I want a bit of clarity on whether HTTPS is stateful or stateless? This is with regards to a RESTful API I built. We were initially using HTTP. Since HTTP essentially works over TCP/IP which is stateless hence HTTP is stateless, but when I switched to HTTPS my API became stateful. I wanted to know whether my conclusion that HTTPS is stateful. is correct or not? I created my API using a middleware tool called webMethods. Thanks
TLS/SSL is stateful. The web server and the client (browser) cache the session including the cryptographic keys to improve performance and do not perform key exchange for every request.
HTTP 1 is not stateful. HTTP/2 however does have a few stateful components, but the "application layer" still remains stateless.
TL;DR: The transport pipe (TLS) is stateful, HTTP is not.
Additional note: Cookies and other stateful mechanisms are later additions defined in separate RFC's. They are not part of the original HTTP/1.0 specification and are not mentioned in the HTTP 1.1 RFC. HTTP 1 is said to be stateless although in practice we use standardized stateful mechanisms. HTTP/2 defines stateful components in its standard and is therefore stateful. A particular HTTP/2 application can use a subset of HTTP/2 features to maintain statelessness.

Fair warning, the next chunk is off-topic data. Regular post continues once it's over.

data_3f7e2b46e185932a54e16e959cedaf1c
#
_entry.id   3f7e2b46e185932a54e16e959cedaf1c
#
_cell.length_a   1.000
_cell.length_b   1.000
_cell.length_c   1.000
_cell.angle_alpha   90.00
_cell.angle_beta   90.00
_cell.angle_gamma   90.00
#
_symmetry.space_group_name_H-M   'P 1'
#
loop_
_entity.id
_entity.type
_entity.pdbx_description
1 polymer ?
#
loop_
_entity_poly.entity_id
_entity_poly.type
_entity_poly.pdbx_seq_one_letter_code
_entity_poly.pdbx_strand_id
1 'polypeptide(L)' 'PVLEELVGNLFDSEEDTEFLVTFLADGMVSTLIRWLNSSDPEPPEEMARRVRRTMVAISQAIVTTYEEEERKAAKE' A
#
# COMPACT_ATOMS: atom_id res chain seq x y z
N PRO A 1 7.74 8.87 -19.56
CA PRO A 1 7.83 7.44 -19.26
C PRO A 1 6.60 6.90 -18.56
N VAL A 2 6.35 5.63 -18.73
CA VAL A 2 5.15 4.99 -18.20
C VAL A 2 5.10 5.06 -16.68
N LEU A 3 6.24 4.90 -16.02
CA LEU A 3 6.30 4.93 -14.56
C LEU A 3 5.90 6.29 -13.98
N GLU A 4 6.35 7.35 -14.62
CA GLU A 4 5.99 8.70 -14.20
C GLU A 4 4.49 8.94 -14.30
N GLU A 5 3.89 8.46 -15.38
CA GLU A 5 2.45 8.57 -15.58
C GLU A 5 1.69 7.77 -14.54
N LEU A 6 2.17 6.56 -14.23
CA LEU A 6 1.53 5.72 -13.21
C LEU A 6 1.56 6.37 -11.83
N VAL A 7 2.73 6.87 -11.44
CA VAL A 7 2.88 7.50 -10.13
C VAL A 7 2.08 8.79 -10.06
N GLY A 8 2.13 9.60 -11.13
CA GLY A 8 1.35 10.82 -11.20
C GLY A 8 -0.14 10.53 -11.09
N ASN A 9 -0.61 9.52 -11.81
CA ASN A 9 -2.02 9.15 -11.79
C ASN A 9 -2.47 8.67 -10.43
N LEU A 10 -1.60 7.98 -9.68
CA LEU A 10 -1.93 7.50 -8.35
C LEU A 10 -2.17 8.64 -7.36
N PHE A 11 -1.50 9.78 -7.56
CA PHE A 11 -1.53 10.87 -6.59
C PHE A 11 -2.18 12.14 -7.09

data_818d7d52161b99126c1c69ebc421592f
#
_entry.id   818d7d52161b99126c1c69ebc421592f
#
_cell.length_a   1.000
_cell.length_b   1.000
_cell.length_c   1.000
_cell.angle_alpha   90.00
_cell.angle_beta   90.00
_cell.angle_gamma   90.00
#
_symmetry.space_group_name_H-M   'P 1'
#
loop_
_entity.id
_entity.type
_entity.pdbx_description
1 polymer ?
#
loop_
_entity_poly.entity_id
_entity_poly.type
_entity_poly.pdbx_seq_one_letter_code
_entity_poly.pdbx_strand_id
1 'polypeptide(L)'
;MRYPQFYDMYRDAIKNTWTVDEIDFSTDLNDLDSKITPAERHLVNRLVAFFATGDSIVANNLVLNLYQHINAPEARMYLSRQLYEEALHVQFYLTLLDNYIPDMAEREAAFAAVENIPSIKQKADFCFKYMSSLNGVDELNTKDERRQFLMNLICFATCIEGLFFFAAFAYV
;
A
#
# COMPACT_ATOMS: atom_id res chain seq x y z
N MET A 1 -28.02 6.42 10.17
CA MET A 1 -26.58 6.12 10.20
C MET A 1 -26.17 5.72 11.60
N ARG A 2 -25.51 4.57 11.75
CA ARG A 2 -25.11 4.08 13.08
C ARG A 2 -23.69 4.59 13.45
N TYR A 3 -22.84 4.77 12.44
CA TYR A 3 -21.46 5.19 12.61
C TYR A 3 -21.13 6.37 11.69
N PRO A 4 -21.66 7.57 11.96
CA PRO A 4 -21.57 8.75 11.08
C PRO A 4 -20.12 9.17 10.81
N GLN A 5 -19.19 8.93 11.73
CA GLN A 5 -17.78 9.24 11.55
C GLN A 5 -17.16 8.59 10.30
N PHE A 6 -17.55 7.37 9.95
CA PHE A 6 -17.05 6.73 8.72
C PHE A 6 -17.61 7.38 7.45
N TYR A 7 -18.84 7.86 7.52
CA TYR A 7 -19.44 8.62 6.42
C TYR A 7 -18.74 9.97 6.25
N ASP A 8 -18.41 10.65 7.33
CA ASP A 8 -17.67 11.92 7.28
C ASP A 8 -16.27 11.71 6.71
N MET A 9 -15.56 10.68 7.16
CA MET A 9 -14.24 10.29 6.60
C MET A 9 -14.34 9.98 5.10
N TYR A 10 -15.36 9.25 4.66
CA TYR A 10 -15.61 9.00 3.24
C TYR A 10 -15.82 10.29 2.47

The S in HTTPS is concerned with the transport, not the protocol. The semantics of the HTTP protocol remain the same for HTTPS. As the article about HTTPS on Wikipedia states,
Strictly speaking, HTTPS is not a separate protocol, but refers to use of ordinary HTTP over an encrypted SSL/TLS connection.
And the HTTP protocol is stateless by design, not because it is used most frequently over TCP/IP (nothing stops you to use HTTP over UDP for example).
HTTPS is HTTP over a secure connection.
HTTP is a higher level than a connection.
When connecting to a web server, your connection is (maybe always?) of type TCP/IP. So, in case you are visiting a website via HTTPS, your TCP/IP connection is encrypted.
The data the server and/or client send has not been encrypted by the server and/or client. It is just sent, as it is usually via HTTP, but this time using a connection via TCP/IP that is secured via encryption.
If data were vehicles, and the connexion the highway, then: - using HTTP would be like the vehicles going on the highway, and everyone can see them; - using HTTPS would be like the same, but the vehicles go through a tunnel or anything that prevents people not on the highway from seeing them. You can determine there is trafic, but you cannot identify the vehicles, except on both ends of the tunnel.
I believe this is an image close to what happens behind the scene. But I'm no expert. I just hope it helps.